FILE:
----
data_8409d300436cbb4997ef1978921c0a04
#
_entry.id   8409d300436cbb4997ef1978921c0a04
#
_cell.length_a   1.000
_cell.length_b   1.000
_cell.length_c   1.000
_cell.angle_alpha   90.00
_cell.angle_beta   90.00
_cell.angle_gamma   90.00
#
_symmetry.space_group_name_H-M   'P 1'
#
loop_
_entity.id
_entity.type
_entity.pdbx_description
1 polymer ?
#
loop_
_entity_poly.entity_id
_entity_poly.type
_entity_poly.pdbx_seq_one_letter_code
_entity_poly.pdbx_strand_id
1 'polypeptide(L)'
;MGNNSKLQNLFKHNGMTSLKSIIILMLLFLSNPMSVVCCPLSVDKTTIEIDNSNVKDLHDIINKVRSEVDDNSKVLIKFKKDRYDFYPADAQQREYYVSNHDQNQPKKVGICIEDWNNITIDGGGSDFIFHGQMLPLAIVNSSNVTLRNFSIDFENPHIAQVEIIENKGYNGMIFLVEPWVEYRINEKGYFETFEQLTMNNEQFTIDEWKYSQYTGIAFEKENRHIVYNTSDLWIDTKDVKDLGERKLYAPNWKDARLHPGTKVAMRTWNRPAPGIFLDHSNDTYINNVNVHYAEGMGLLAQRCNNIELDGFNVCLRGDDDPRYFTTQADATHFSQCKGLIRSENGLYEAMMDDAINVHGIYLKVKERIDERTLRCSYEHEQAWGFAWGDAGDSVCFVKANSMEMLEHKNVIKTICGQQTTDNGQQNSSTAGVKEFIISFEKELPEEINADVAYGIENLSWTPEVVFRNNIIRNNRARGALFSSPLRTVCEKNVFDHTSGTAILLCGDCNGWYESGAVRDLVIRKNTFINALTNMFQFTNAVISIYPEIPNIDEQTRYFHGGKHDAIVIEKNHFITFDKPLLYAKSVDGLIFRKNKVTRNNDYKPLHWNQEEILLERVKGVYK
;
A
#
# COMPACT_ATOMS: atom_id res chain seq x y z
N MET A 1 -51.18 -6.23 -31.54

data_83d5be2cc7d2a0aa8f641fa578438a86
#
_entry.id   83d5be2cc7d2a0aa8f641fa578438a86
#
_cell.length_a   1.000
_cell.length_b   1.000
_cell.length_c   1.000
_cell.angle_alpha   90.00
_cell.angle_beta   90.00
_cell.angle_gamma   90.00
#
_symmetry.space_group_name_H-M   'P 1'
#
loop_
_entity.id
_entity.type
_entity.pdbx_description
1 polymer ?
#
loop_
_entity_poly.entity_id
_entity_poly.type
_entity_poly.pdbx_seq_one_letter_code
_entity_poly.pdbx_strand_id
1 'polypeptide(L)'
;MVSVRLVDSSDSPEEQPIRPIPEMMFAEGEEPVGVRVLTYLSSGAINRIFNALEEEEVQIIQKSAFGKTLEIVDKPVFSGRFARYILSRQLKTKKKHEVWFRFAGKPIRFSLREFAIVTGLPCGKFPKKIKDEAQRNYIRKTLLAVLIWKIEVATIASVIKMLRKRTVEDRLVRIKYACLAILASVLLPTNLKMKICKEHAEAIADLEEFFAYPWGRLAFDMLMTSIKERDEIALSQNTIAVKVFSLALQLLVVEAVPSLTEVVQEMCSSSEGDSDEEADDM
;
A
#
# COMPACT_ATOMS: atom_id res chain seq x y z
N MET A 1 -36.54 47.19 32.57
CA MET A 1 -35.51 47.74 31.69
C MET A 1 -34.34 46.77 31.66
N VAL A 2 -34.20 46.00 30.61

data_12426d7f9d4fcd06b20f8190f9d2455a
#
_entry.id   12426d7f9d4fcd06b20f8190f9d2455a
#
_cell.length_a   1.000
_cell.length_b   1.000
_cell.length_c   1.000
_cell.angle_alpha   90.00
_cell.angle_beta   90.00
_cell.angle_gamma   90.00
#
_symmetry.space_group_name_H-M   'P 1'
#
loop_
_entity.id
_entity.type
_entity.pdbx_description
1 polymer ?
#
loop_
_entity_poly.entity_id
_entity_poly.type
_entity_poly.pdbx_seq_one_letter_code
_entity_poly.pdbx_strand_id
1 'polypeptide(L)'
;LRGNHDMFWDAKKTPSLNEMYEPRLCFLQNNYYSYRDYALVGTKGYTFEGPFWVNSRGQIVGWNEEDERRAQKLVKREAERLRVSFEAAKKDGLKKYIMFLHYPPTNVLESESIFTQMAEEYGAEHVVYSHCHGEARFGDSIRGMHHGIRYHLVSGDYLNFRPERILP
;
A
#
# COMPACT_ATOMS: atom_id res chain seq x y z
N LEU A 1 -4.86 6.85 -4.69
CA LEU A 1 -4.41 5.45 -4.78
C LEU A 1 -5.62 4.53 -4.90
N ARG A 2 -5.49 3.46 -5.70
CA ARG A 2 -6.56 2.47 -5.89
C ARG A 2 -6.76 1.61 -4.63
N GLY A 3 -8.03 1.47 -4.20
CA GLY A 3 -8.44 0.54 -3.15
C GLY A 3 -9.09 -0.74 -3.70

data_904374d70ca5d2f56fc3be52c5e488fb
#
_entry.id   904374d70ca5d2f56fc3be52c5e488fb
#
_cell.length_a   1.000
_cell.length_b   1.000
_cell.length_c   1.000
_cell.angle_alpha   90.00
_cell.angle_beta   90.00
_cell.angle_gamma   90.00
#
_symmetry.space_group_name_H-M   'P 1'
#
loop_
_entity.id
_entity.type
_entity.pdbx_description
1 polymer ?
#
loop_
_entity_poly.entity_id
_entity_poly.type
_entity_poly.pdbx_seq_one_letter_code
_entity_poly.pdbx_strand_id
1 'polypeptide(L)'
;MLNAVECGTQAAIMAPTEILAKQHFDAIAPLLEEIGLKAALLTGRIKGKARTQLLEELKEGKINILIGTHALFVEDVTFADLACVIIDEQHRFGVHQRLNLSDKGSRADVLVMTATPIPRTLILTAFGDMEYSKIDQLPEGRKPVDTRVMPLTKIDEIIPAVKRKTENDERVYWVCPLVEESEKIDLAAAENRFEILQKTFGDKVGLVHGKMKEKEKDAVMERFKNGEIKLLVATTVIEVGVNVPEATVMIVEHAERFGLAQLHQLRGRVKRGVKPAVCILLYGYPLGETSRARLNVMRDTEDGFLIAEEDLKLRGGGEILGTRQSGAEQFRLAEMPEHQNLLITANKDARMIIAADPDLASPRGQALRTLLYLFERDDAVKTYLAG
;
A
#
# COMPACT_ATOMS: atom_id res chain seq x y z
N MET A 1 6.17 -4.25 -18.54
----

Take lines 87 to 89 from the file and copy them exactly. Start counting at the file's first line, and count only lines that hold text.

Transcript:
_entity_poly.type
_entity_poly.pdbx_seq_one_letter_code
_entity_poly.pdbx_strand_id